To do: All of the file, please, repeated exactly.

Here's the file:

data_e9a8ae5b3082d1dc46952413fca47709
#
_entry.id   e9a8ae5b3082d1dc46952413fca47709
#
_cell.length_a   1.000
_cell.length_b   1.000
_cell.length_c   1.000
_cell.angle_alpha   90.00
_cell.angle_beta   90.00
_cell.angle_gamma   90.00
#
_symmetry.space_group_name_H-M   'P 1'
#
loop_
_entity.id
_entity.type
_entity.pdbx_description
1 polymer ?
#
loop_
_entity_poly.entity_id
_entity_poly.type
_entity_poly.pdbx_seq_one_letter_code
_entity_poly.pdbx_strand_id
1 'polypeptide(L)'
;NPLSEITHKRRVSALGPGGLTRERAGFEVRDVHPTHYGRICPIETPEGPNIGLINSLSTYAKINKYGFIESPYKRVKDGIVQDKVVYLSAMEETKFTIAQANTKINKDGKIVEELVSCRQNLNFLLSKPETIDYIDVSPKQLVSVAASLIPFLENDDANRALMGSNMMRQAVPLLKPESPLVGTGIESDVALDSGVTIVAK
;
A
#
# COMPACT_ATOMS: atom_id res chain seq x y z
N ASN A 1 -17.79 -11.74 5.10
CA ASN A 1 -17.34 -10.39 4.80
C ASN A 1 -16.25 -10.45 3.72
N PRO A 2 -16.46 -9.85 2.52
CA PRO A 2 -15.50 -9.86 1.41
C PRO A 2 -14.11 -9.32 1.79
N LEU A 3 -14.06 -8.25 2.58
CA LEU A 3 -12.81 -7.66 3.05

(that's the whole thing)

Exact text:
data_e9a8ae5b3082d1dc46952413fca47709
#
_entry.id   e9a8ae5b3082d1dc46952413fca47709
#
_cell.length_a   1.000
_cell.length_b   1.000
_cell.length_c   1.000
_cell.angle_alpha   90.00
_cell.angle_beta   90.00
_cell.angle_gamma   90.00
#
_symmetry.space_group_name_H-M   'P 1'
#
loop_
_entity.id
_entity.type
_entity.pdbx_description
1 polymer ?
#
loop_
_entity_poly.entity_id
_entity_poly.type
_entity_poly.pdbx_seq_one_letter_code
_entity_poly.pdbx_strand_id
1 'polypeptide(L)'
;NPLSEITHKRRVSALGPGGLTRERAGFEVRDVHPTHYGRICPIETPEGPNIGLINSLSTYAKINKYGFIESPYKRVKDGIVQDKVVYLSAMEETKFTIAQANTKINKDGKIVEELVSCRQNLNFLLSKPETIDYIDVSPKQLVSVAASLIPFLENDDANRALMGSNMMRQAVPLLKPESPLVGTGIESDVALDSGVTIVAK
;
A
#
# COMPACT_ATOMS: atom_id res chain seq x y z
N ASN A 1 -17.79 -11.74 5.10
CA ASN A 1 -17.34 -10.39 4.80
C ASN A 1 -16.25 -10.45 3.72
N PRO A 2 -16.46 -9.85 2.52
CA PRO A 2 -15.50 -9.86 1.41
C PRO A 2 -14.11 -9.32 1.79
N LEU A 3 -14.06 -8.25 2.58
CA LEU A 3 -12.81 -7.66 3.05